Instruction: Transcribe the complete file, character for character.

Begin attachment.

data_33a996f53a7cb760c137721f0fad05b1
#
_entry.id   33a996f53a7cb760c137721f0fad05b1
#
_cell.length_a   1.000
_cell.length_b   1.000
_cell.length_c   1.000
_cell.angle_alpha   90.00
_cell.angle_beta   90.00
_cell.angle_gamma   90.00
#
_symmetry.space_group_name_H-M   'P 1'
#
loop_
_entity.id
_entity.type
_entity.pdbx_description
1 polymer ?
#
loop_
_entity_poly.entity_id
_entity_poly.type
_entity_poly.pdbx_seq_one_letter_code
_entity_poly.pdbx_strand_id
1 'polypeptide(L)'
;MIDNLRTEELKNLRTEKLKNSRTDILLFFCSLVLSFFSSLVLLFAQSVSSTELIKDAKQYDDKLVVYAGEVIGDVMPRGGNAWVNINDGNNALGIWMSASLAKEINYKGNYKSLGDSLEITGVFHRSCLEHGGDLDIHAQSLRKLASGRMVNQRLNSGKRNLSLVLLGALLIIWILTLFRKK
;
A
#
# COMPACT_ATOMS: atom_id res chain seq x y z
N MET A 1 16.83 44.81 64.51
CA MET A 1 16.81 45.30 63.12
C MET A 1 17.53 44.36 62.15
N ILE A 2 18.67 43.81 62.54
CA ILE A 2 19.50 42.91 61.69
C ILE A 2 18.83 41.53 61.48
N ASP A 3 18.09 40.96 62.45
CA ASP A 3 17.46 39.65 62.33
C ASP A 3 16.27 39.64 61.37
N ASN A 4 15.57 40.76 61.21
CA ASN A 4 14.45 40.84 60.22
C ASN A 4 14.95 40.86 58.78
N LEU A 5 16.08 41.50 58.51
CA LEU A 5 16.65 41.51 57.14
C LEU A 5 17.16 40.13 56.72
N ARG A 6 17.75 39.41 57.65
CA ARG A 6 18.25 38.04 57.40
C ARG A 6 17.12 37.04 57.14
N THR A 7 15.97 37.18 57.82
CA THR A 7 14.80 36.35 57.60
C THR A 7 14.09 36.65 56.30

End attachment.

data_33a996f53a7cb760c137721f0fad05b1
#
_entry.id   33a996f53a7cb760c137721f0fad05b1
#
_cell.length_a   1.000
_cell.length_b   1.000
_cell.length_c   1.000
_cell.angle_alpha   90.00
_cell.angle_beta   90.00
_cell.angle_gamma   90.00
#
_symmetry.space_group_name_H-M   'P 1'
#
loop_
_entity.id
_entity.type
_entity.pdbx_description
1 polymer ?
#
loop_
_entity_poly.entity_id
_entity_poly.type
_entity_poly.pdbx_seq_one_letter_code
_entity_poly.pdbx_strand_id
1 'polypeptide(L)'
;MIDNLRTEELKNLRTEKLKNSRTDILLFFCSLVLSFFSSLVLLFAQSVSSTELIKDAKQYDDKLVVYAGEVIGDVMPRGGNAWVNINDGNNALGIWMSASLAKEINYKGNYKSLGDSLEITGVFHRSCLEHGGDLDIHAQSLRKLASGRMVNQRLNSGKRNLSLVLLGALLIIWILTLFRKK
;
A
#
# COMPACT_ATOMS: atom_id res chain seq x y z
N MET A 1 16.83 44.81 64.51
CA MET A 1 16.81 45.30 63.12
C MET A 1 17.53 44.36 62.15
N ILE A 2 18.67 43.81 62.54
CA ILE A 2 19.50 42.91 61.69
C ILE A 2 18.83 41.53 61.48
N ASP A 3 18.09 40.96 62.45
CA ASP A 3 17.46 39.65 62.33
C ASP A 3 16.27 39.64 61.37
N ASN A 4 15.57 40.76 61.21
CA ASN A 4 14.45 40.84 60.22
C ASN A 4 14.95 40.86 58.78
N LEU A 5 16.08 41.50 58.51
CA LEU A 5 16.65 41.51 57.14
C LEU A 5 17.16 40.13 56.72
N ARG A 6 17.75 39.41 57.65
CA ARG A 6 18.25 38.04 57.40
C ARG A 6 17.12 37.04 57.14
N THR A 7 15.97 37.18 57.82
CA THR A 7 14.80 36.35 57.60
C THR A 7 14.09 36.65 56.30